Monday, November 20, 2006

girl, interrupting

Kathreb strikes back against the evil triumvirate of Liminality, Eclexys, and Hairy Chasms by declaring her love of Korean dramas.

I admit I've been in lust with Kathreb's body ever since she posted that one pic of herself bungee jumping, but it is my sad duty to castigate her for her woefully misguided point of view on this matter. She has obviously been seduced by the dark side of the Force.

Keep in mind that the Smoo Times writer I quoted-- the one who made the negative comparison between American and Korean dramas-- is a Korean woman. Kathreb writes:

Unless I am very much mistaken[, our] discussants are all male (and I also think that they all grew up in the US). Not that there is anything wrong with that. I point that out only to suggest that Korean TV dramas are not aimed at US/Western males and therefore, it is hardly surprising that they do not like them.

The Smoo writer's point was that an increasing number of people, primarily Korean women, are being seduced by American dramas. These women know a better thing when they see it. I agree with Kathreb that an action-oriented series like "24" probably isn't compelling viewing for some women, but unless I'm mistaken, "Lost" (which Kathreb also mentions) actually has a very large Stateside female viewership. Kathreb herself might not see the appeal of a show that is essentially Stephen King's version of "Gilligan's Island," and that's fine, but if she's trying to argue that a show like "Lost" is inherently unappealing to women because it's not aimed at them, I'd submit that the demographic data don't back this claim up. "Lost" has broad appeal.

But as I said before, American TV remains 99% shit. Certain American dramas have risen to prominence precisely because the US TV industry as a whole-- from children's shows to home shopping to TV movies-- produces so little watch-worthy programming. If there's any unfairness in the SK/US comparison, it's not in the realm of budgets,* but in the actual shows we are comparing. American TV carries many dramas; most of them aren't particularly good. Comparing the best of American TV to what one usually sees on Korean TV is, I admit, somewhat unfair.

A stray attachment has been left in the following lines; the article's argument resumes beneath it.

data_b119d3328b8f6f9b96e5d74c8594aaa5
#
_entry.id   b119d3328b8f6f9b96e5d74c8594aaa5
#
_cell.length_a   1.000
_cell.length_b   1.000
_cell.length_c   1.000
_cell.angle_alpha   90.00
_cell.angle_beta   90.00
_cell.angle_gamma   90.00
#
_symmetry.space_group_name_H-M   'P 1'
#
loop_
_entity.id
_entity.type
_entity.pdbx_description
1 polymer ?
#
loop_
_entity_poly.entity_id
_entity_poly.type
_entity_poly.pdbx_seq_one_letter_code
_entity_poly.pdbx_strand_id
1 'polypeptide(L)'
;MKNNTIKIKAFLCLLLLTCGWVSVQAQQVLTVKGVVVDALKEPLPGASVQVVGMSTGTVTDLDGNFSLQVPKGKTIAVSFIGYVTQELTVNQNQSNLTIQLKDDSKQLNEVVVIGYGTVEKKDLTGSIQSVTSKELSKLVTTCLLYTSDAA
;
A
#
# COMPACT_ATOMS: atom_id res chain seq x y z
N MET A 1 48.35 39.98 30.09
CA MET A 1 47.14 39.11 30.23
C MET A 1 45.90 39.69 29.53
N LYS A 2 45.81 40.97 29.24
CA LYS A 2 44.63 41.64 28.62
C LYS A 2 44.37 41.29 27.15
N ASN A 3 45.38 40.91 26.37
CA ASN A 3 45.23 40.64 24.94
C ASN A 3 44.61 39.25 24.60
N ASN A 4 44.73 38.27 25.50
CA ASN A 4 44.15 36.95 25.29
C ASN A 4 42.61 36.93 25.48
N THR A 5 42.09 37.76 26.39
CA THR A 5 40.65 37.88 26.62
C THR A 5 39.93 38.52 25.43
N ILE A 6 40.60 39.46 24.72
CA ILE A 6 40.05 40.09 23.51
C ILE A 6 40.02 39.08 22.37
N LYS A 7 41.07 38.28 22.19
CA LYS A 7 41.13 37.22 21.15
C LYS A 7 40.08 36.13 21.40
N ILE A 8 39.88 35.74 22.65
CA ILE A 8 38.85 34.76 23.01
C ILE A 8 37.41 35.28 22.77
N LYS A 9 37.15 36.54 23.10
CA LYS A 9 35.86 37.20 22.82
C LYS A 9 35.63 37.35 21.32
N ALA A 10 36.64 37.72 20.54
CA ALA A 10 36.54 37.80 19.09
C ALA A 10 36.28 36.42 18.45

So the question becomes: what if we compare the best of Korean TV to the best of American TV? I'd say that, even here, American TV comes out on top. Something like the overwrought "Morae Shigyae," the gangster/political drama with the Russian musical leitmotif that riveted Korean audiences in the mid-90s, doesn't hold a candle to 90s-era "ER." No contest.

Kathreb also faces off against Charles:

And why not change the plot to viewer demand? The shows are made for the fans, listening to them makes good sense.

I suppose I should let Charles address this, but I think the problem is the degree to which a show's writing is controlled by the audience. Writers often chafe at what gets done to a show, and constant obedience to the audience is the royal road to mediocrity. Wouldn't it be nice to hear, for a change, that a Korean drama was praised for its "sharp writing"? The usual formula of "cry + fight + love triangle + memory loss + oppressive in-laws" wouldn't be so bothersome if it weren't used almost every single episode. If American TV is all id, Korean TV is all superego.

So while Kathreb is free to like (love!?) Korean dramas, I can only shake my head in sadness and bemoan the loss of a beautiful woman who was swallowed whole by the forces of darkness. She will, of course, scorn my adoration, spit upon this essay, and return to her stable of chiseled beaux-hunks. But let it never be said that I stood idly by while one woman's delusional ravings echoed through the alleyways of the blogosphere.

*Kathreb thinks it's unfair to compare US and SK dramas according to budget, since US budgets so obviously outstrip the cash available to SK filmmakers. While it's true that a small budget has a direct effect on production value, production value doesn't necessarily correlate to a show's overall quality. Many well-written, well-acted shows-- Korean, American, or otherwise-- don't require large budgets to shine. They shine because they're intelligently written, admirably performed, and compellingly structured. It works in reverse, too: a large budget is no guarantee of quality. Look at some of the crap that used to air on the SciFi Channel.

There's also little excuse for small budgets in a large, entertainment-oriented economy like Korea's. In a sense, if Charles is right to claim that Korean viewers hold sway over a drama's trajectory (and Kathreb seems to have no problem with Charles's claim and its implications), it may arguably be the viewers' fault that dramas remain low-budget. No demand for higher production values = continued mediocrity in this area.

The larger phenomenon, I think, is that Koreans are, thanks to internet technology, being exposed to what the world has to offer, and they're beginning to realize where they're lacking. This is no slight against Koreans; as I wrote before, I hope to see Koreans take the best of what SK and the US are producing, and turn it into something uniquely Korean. The peninsula's people are smart as hell, and still very hard-working. I see no reason why an innovative Korean writer/director couldn't produce something truly remarkable, something never before seen on TV, anywhere.


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